vertex3f (x, y, z) = vertex $ Vertex3 x y z
 
cube :: GLfloat -> IO ()
cube w = renderPrimitive Quads $ mapM_ vertex3f
  [ ( w, w, w), ( w, w,-w), ( w,-w,-w), ( w,-w, w),
    ( w, w, w), ( w, w,-w), (-w, w,-w), (-w, w, w),
    ( w, w, w), ( w,-w, w), (-w,-w, w), (-w, w, w),
    (-w, w, w), (-w, w,-w), (-w,-w,-w), (-w,-w, w),
    ( w,-w, w), ( w,-w,-w), (-w,-w,-w), (-w,-w, w),
    ( w, w,-w), ( w,-w,-w), (-w,-w,-w), (-w, w,-w) ]
We introduce a function vertex3f, which takes a coordinate triple and converts it into an OpenGL vertex action. Using
mapM_
, we can map this over a list of triples and execute the resulting actions in sequence. In the example, each row of four vertices corresponds to a single OpenGL Quad.

2 Local transformations

One of the core reasons I started to write this tutorial series was that I wanted to figure out why Panitz' tutorial didn't work for me. The core explanation is simple - the names of some of the functions used has changed since he wrote them. Thus, the matrixExcursion in his tutorial is nowadays named preservingMatrix. This may well change further - though I hope it won't - in which case this tutorial will be painfully out of date as well.

The idea of preservingMatrix, however, is to take a small piece of drawing actions, and perform them independent of the transformations going on outside that small piece. For demonstration, let's draw a bunch of cubes, shall we?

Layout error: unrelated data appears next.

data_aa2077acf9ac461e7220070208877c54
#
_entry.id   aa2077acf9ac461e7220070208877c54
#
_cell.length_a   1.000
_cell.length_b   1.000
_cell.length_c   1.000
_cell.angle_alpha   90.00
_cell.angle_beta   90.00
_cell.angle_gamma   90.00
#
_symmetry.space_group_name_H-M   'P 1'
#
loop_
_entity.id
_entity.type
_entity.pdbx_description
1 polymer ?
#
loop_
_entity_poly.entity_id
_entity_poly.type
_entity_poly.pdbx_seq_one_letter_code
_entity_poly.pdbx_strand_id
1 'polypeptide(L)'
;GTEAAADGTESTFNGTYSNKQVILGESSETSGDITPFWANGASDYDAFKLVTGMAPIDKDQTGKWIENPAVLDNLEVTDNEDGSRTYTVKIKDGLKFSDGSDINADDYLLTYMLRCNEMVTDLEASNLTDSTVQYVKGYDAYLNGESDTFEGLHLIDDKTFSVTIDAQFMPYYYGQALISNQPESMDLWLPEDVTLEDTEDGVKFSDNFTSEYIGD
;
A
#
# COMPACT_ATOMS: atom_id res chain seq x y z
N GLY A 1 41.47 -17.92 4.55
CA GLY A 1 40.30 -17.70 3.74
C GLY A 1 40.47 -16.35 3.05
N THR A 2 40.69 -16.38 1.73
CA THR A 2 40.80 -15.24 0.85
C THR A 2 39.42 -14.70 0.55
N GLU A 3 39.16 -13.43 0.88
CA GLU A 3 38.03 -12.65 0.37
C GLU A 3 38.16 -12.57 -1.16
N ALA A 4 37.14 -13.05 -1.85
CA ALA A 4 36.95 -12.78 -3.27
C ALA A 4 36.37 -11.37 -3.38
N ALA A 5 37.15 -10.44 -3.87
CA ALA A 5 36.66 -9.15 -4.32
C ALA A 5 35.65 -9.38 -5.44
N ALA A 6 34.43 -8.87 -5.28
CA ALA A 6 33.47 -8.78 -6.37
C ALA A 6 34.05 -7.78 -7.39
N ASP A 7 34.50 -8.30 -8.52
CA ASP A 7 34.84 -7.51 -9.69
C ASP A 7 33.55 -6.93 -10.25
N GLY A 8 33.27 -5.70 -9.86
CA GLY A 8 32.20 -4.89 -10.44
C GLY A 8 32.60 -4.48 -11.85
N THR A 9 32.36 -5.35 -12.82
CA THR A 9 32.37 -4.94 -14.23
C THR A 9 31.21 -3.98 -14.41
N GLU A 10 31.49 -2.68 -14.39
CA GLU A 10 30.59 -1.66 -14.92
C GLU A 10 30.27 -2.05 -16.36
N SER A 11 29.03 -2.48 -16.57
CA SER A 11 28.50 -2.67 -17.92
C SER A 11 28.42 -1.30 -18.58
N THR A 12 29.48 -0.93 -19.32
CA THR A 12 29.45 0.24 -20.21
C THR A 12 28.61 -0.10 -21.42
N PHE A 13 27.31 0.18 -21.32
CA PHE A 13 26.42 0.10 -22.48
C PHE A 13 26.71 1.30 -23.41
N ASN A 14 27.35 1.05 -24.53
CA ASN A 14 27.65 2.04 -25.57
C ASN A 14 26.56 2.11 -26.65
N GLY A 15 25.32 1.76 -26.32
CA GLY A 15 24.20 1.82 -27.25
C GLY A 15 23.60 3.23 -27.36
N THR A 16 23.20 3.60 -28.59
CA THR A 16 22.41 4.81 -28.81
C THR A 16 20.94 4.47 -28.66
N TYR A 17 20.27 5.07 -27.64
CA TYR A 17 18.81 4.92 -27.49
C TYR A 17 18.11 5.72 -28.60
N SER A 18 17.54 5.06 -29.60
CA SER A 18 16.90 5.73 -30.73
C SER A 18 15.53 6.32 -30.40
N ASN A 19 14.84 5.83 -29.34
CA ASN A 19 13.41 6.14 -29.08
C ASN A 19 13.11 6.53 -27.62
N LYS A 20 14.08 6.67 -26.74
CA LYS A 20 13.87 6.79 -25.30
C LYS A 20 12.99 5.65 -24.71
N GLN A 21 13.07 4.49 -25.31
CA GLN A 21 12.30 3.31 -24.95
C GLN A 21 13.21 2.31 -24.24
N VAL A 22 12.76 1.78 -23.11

We'll change the rather boring display subroutine in Display.hs into one using preservingMatrix to modify each cube drawn individually, giving a new Display.hs:

module Display (display) where
 
import Graphics.UI.GLUT
import Control.Monad
import Cube
 
points :: [(GLfloat,GLfloat,GLfloat)]
points = [ (sin (2*pi*k/12), cos (2*pi*k/12), 0) | k <- [1..12] ]
 
display :: DisplayCallback
display = do
  clear [ColorBuffer]
  forM_ points $ \(x,y,z) ->
    preservingMatrix $ do
      color $ Color3 x y z
      translate $ Vector3 x y z
      cube 0.1
  flush

Say... Those points on the unit circle might be something we'll want more of. Let's abstract some again! We'll break them out to a Points.hs: